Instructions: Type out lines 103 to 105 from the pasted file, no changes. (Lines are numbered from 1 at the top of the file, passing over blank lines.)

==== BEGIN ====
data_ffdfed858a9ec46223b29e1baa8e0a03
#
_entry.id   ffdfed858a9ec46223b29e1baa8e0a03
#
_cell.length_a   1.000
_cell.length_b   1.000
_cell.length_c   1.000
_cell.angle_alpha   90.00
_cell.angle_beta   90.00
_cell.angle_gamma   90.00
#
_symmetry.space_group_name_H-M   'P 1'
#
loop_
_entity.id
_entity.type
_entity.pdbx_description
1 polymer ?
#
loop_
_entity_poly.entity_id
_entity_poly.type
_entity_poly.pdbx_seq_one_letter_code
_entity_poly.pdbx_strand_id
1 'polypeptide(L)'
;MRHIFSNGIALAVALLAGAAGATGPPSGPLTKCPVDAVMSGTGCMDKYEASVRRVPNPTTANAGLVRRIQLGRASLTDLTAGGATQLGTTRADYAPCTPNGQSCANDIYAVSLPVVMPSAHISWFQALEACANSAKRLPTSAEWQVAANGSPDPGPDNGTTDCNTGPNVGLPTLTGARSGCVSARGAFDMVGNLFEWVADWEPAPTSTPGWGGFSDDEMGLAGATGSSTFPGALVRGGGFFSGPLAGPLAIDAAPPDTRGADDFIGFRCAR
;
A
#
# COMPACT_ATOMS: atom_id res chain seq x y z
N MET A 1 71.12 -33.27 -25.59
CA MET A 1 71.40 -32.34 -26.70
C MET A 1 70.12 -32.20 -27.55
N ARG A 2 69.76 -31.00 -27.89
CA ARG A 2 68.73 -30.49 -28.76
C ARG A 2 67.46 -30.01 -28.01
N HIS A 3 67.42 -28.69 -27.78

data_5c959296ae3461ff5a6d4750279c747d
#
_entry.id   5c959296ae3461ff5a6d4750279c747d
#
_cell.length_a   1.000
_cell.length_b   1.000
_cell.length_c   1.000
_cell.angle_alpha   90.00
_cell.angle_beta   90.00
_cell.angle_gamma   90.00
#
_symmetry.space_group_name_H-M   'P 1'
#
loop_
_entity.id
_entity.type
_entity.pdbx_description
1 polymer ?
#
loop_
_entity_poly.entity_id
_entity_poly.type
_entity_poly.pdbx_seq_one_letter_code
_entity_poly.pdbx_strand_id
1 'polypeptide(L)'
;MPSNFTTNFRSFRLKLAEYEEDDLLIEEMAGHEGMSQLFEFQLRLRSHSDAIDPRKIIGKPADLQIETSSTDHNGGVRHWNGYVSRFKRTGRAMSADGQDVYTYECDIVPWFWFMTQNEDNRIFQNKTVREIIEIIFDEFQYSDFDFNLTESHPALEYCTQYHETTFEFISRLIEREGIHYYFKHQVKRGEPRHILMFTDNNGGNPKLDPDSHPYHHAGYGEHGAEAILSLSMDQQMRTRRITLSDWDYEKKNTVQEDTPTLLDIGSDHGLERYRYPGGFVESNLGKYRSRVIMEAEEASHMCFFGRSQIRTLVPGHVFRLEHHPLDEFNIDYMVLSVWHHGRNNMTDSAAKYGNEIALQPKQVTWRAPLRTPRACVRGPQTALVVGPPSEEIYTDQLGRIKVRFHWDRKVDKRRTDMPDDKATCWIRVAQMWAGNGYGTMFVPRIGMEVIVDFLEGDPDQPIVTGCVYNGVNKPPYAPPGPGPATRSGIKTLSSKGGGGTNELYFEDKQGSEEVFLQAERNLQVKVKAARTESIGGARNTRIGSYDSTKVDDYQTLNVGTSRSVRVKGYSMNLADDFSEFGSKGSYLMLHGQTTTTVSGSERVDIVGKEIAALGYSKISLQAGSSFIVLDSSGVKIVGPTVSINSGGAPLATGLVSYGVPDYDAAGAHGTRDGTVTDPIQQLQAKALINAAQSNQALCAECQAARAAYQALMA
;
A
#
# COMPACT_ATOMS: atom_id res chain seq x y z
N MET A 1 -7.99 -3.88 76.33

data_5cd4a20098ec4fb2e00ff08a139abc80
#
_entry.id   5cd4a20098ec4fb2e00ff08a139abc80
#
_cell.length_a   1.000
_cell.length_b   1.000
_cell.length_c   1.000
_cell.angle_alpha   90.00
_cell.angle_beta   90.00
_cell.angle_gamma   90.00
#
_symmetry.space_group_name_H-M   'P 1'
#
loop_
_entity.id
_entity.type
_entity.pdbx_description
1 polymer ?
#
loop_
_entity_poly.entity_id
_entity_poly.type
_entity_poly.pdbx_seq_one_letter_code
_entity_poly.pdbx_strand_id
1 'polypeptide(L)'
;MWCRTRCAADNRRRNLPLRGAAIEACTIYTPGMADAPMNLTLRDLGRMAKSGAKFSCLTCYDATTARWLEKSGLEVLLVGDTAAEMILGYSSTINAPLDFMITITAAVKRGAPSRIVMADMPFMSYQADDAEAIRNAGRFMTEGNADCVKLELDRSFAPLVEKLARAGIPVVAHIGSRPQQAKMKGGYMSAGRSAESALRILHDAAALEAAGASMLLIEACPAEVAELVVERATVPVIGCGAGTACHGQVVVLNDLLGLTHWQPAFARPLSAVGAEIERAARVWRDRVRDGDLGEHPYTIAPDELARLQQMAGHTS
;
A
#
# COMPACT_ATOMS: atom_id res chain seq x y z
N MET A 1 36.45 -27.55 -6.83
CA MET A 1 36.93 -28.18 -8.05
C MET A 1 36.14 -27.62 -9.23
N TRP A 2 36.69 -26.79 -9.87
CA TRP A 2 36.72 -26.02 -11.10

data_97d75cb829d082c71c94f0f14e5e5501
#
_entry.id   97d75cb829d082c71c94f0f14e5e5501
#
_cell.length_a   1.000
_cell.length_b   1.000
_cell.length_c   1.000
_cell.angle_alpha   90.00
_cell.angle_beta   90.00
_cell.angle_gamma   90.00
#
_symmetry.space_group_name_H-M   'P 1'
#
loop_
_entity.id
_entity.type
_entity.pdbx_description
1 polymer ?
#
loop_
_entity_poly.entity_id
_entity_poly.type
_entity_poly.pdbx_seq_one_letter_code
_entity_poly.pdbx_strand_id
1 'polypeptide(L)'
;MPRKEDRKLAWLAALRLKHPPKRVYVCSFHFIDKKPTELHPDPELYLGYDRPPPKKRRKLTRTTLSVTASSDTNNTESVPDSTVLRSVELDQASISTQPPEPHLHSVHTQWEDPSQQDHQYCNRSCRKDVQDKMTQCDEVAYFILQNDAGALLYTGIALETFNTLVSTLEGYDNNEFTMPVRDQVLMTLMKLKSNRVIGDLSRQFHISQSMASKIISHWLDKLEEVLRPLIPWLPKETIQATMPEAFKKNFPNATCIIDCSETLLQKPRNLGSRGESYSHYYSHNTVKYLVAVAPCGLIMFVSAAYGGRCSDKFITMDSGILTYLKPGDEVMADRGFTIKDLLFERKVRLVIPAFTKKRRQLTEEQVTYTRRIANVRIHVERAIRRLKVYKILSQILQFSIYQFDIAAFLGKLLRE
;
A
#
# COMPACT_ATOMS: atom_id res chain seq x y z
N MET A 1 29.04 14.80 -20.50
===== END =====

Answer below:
CA TRP A 2 36.72 -26.02 -11.10

data_97d75cb829d082c71c94f0f14e5e5501
#